The arts are often called an ecology because they grow together and build partnerships to solve problems. For example, the Royal Opera House led a ‘Culture Hack’ weekend a fortnight ago, where they got some of the UK’s brightest software developers to give their time for free to explore, repurpose and create new digital products for the whole cultural sector, not for their benefit, but for everyone’s. Or the Culture Label website, bringing together hundreds of museums, galleries and artists to sell their products in a single space.
So there are dozens, hundreds of organisations that are fantastic at doing this, at harnessing the power of technology to benefit their organisations. They are absolutely at the cutting edge, artistically, culturally and technologically. But equally, there are some relying on a 20th century formula which worked well in the past, may work well now, but probably won’t in a decade’s time. And there are some that simply don’t have the resources to engage in this way.
So there’s a need to help those that want to explore a different business model, or take advantage of a new technology but, for whatever reason, can’t. And there’s also a need to demonstrate the potential benefits to those who don’t see this as a priority at all.
There’s plenty of people already there to help in specific areas, like MMM with their work on the business side and CLP’s brilliant work nurturing leadership skills, for example. NESTA and the Technology Strategy Board are doing some fantastic work with new technology, but we don’t always think those organisations might have a role to play in helping the arts.
A number of trusts and foundations like Clore Duffield support leadership and innovation, as do the Sector Skills Councils and the Renaissance programme for regional museums.
But the problem I see is an absence of something to join them all up, to coordinate what they do and to drive their agenda forward. That’s a role I want to see the Arts Council undertake, starting today.
They’ve already said in their ten year strategy that one of their key priorities is to build a sustainable, resilient and innovative cultural sector. I want to see them offering a service right the way across the subsidised and commercial arts sector - and beyond with their new responsibilities for museums and libraries. A service that helps organisations find out about and implement the kind of innovations that will be needed over the next few years.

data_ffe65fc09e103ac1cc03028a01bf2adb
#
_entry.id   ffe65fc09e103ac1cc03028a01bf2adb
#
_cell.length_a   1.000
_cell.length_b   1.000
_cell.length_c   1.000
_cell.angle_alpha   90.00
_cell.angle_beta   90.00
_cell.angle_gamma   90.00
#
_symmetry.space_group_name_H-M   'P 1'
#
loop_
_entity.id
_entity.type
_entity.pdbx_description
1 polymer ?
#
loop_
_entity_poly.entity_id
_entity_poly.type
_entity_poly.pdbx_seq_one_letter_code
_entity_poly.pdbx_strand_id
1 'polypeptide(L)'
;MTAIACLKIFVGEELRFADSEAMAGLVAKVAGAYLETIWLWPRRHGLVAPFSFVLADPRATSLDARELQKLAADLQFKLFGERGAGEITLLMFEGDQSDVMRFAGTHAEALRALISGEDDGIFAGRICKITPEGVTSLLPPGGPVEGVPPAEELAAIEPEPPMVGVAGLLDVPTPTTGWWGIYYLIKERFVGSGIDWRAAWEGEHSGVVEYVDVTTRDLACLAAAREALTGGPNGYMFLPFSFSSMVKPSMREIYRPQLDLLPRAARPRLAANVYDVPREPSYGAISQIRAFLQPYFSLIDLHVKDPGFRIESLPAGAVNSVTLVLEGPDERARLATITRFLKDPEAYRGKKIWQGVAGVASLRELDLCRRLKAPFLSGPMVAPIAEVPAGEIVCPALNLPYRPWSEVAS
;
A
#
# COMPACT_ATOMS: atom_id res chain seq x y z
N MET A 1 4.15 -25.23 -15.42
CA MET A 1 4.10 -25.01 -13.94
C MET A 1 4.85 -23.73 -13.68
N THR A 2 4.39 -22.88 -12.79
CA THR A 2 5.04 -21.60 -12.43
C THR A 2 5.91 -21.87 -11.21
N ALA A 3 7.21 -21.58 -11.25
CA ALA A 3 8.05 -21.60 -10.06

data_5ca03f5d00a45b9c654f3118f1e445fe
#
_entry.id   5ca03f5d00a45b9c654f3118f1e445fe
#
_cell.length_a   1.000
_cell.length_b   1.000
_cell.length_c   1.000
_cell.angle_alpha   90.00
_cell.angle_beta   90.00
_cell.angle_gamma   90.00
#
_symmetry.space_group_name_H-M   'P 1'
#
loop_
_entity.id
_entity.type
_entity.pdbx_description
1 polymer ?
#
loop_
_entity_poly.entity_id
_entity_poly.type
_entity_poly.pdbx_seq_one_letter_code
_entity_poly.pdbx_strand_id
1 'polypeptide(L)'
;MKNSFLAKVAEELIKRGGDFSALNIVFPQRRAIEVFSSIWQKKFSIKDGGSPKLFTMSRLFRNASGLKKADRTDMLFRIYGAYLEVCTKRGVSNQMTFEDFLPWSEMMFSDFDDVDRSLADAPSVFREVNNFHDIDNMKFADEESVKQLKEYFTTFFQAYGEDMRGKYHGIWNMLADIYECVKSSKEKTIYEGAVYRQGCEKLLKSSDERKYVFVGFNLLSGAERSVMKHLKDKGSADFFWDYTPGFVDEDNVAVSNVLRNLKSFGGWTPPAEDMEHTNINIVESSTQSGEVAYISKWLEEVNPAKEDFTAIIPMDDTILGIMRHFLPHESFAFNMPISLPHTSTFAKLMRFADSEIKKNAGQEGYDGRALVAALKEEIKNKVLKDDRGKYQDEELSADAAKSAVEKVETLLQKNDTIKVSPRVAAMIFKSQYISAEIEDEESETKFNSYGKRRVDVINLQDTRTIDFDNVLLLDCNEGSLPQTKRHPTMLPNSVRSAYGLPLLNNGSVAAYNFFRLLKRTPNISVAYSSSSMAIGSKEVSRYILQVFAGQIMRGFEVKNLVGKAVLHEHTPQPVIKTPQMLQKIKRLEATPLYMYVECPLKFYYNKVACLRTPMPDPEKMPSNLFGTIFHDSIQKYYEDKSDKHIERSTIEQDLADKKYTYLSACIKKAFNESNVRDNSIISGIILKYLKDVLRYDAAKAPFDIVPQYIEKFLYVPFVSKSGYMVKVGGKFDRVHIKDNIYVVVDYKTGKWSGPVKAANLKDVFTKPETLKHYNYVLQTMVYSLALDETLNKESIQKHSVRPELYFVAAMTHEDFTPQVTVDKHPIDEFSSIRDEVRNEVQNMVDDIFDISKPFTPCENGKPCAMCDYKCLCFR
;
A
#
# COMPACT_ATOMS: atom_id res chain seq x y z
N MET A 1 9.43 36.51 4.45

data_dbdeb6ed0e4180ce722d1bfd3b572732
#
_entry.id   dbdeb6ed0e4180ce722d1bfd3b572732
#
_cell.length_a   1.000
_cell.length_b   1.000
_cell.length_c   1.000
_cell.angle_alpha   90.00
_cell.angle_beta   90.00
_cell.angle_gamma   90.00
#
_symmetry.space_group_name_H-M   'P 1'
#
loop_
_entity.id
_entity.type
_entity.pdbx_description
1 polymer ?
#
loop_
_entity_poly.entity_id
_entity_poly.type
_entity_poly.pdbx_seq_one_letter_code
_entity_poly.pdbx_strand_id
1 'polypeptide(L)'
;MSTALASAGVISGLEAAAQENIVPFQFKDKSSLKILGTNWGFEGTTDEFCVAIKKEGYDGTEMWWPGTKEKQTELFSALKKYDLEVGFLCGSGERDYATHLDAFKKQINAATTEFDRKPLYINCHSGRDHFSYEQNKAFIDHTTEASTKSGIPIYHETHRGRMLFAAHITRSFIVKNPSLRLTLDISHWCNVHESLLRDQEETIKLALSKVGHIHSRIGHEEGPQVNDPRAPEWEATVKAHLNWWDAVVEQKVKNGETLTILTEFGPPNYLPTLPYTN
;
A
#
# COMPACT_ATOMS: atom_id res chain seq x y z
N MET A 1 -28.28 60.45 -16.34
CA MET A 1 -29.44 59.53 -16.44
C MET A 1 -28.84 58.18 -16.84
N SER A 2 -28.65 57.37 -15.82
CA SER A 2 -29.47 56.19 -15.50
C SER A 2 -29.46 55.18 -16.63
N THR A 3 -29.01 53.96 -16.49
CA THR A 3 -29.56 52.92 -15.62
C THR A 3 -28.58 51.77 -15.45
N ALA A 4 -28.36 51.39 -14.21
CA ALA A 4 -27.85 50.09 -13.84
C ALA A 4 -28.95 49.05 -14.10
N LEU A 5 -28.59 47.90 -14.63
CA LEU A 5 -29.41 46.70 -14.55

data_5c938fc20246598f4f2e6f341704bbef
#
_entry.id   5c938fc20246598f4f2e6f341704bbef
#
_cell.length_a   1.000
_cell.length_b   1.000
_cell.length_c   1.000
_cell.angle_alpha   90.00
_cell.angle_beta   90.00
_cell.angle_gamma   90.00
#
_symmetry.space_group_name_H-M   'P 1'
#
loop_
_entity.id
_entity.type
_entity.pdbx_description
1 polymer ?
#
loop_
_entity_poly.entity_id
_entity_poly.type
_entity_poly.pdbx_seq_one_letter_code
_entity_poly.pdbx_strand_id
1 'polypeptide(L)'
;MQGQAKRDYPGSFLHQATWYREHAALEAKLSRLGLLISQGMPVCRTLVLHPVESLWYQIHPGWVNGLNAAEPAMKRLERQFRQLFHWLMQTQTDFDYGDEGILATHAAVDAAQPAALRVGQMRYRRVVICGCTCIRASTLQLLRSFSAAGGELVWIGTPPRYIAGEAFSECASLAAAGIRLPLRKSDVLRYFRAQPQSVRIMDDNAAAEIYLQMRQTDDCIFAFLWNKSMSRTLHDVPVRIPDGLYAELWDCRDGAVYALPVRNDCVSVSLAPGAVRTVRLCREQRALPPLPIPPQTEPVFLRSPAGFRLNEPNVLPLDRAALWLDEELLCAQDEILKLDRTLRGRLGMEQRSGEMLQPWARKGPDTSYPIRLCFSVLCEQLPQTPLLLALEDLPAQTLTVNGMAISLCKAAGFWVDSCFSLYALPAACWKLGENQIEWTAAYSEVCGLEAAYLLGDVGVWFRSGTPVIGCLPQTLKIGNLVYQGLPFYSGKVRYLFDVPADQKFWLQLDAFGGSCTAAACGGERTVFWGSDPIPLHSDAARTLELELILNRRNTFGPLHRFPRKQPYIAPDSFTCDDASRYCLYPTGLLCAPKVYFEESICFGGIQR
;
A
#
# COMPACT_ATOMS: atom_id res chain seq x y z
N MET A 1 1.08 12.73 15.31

They will only be able to do this by working seamlessly with the rest of the Creative Industries, taking advantage of the knowledge and experience in the video games or design sectors, and sharing that with arts organisations - and vice versa. We’re already seeing the start of this with the partnership they’ve signed with the BBC and I’m pleased that the Arts Council has appointed Thomas Fleming as their Creative Industries adviser.
Today I can also announce that the Arts Council and NESTA will work together on a new programme that will support this agenda, hopefully providing up to a million pounds of seed funding for small projects that will share their learning across these sectors.
This, along with the Arts Council’s Digital Innovation fund which they’ll be launching in the Spring will build on the work that’s already there, but also catalyse new thinking and learning, and help bring it all together into something that drives and inspires technology and innovation across the whole spectrum of creativity.
I envisage these programmes working together to do a number of things:
- Being a resource available right across the cultural and creative industries, whether they receive state support or not and looking outward on opportunities across all sectors, not simply on a single subset;
- Contributing to a rigorous body of evidence on innovation which delivers practical insights to all those in the creative industries;
- Making the link to other priority areas of government activity, things like economic growth, local TV and superfast broadband where investment and expertise will be focused in the coming years;